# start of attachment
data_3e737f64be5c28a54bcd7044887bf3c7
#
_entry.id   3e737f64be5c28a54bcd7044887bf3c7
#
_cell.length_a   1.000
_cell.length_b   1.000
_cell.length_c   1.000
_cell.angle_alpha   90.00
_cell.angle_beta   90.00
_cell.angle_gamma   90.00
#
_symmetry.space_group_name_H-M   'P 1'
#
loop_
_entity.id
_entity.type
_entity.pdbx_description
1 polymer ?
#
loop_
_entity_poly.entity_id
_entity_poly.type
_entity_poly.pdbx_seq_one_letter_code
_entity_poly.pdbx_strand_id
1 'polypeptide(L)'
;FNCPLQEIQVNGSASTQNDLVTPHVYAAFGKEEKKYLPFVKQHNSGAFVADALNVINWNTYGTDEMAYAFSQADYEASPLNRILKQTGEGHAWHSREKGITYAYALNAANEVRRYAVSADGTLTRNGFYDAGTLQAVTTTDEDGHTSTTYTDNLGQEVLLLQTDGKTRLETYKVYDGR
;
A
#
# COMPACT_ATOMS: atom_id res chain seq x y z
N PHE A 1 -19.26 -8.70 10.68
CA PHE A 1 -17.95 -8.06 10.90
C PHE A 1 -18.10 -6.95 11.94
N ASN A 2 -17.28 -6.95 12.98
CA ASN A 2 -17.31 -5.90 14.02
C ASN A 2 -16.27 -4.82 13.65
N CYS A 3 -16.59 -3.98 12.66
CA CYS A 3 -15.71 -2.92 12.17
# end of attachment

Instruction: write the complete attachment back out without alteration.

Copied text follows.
data_3e737f64be5c28a54bcd7044887bf3c7
#
_entry.id   3e737f64be5c28a54bcd7044887bf3c7
#
_cell.length_a   1.000
_cell.length_b   1.000
_cell.length_c   1.000
_cell.angle_alpha   90.00
_cell.angle_beta   90.00
_cell.angle_gamma   90.00
#
_symmetry.space_group_name_H-M   'P 1'
#
loop_
_entity.id
_entity.type
_entity.pdbx_description
1 polymer ?
#
loop_
_entity_poly.entity_id
_entity_poly.type
_entity_poly.pdbx_seq_one_letter_code
_entity_poly.pdbx_strand_id
1 'polypeptide(L)'
;FNCPLQEIQVNGSASTQNDLVTPHVYAAFGKEEKKYLPFVKQHNSGAFVADALNVINWNTYGTDEMAYAFSQADYEASPLNRILKQTGEGHAWHSREKGITYAYALNAANEVRRYAVSADGTLTRNGFYDAGTLQAVTTTDEDGHTSTTYTDNLGQEVLLLQTDGKTRLETYKVYDGR
;
A
#
# COMPACT_ATOMS: atom_id res chain seq x y z
N PHE A 1 -19.26 -8.70 10.68
CA PHE A 1 -17.95 -8.06 10.90
C PHE A 1 -18.10 -6.95 11.94
N ASN A 2 -17.28 -6.95 12.98
CA ASN A 2 -17.31 -5.90 14.02
C ASN A 2 -16.27 -4.82 13.65
N CYS A 3 -16.59 -3.98 12.66
CA CYS A 3 -15.71 -2.92 12.17